Desperation to prove himself in front of his fans drove Lin Dan to his Olympic badminton gold medal at Beijing, but in London the Chinese just hopes to act as a statesman for the game he loves.
After being rested for the first two days of competition, the four-times world champion finally made an appearance at Wembley Arena, albeit a brief one as he despatched Ireland's Scott Evans with a clinical 21-8, 21-14 victory.
The result put World No 1 Lin, one of China's most popular and marketable athletes, into the round of 16 for a likely encounter with arch-rival Taufik Hidayat of Indonesia.
Lin has the opportunity to cement his claim as the greatest badminton player of all time with a successful title defence in London, unprecedented in the Olympic men's singles, but the idea is far from the player's mind.
"I think the difference between here and '08 is that I'm bringing a different mindset," the spiky-haired 28-year-old said on Monday.
"Here I'm just trying to bring the best out of myself as a professional sportsman. I'm not really thinking about results or whether I can get the gold medal.
"I'm hoping, like all the competitors here, that we can make more people like this sport.
"Of course, in China there's already plenty of people who like badminton. I'm hoping more foreigners, Americans and other countries can get into this sport.
"I'm hoping this sport can be as popular as tennis in Europe, and be acknowledged and liked by Europeans in the same way."
Sadly, the one-sided encounter against Evans is unlikely to live on in the memories of spectators in the three-quarters full stands at Wembley Arena, but many fans will have left the afternoon session thinking the gold medal is already in the bag.
Lin's hopes to turn the game into tennis were partly fulfilled, at least, as he prowled Roger Federer-like around the court, mixing crisply struck smashes and sweetly-timed drop-shots to leave the unfancied Irishman chasing shadows.
Dubbed "Super Dan" by an adoring public, Lin is playing his third Olympics and despite having won virtually every title in every part of the world, he confessed to suffering a bout of nerves before the match.
Top seed at his first Games at Athens, he was bundled out of the first round by Singapore's Indonesia-born Ronald Susilo.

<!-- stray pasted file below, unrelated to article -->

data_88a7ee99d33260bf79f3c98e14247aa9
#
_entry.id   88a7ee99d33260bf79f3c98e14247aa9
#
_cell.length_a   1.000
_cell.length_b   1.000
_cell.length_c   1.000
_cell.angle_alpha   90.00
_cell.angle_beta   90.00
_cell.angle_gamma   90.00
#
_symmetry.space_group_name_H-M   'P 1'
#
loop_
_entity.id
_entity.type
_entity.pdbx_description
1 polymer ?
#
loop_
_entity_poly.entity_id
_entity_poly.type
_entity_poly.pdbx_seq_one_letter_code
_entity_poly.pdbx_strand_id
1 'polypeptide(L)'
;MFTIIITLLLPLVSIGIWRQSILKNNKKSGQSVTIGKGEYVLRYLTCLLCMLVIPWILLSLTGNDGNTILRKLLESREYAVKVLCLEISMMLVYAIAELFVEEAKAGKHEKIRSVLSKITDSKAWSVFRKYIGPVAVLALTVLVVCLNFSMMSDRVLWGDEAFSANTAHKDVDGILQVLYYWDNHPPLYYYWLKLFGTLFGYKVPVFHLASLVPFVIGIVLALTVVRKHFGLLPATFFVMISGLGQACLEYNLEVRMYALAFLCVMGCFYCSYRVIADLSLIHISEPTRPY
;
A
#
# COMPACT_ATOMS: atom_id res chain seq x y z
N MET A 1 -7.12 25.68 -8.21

Fortunately, Evans was also feeling the heat at Wembley Arena.
"I thought I played pretty tenacious and was on my game today," Lin said.
"And I think my opponent, because it's the Olympic Games and he was desperate to play really well, was a bit more nervous than me. That's part of the Olympics.
"Because it was my first hit and I was yet to get into the groove, we had some pretty tough rallies.
"You know, it's the Olympics and even though it's just the first round you can still lose, so I was hoping I could play well.
"I do (get nervous). I guess that's mainly to do with the fact that so many people have sacrificed so much for me. So I'm really hoping that I can pay them back."
Lin has brought a small entourage of relatives with him from Beijing, including his wife Xie Xingfang, herself a retired badminton singles world champion.
They may also be nervous watching Lin take on 30-year-old Hidayat, perhaps the only player that ever got under the Chinese's skin.
Hidayat, the 2004 Olympic champion, beat Lin for the 2005 world title and the pair were involved in a series of spats on and off the court between the Athens and Beijing Games.
"I think his game is very complete, so I'm going to have play my best," Lin said.
"He's one of my most respected opponents and he's won world and Asian titles.
"So I'm feeling both happy and nervous to play him because in the end no-one really knows who's going to come out on top."
Lin stopped short of saying whether London would be his last Games, but remains mindful of looking too far ahead, given China's vast strength in depth.
"After this Games, no-one really knows whether they can play another, so I really hope to cherish this chance."
Photograph: Michael Regan / Getty Images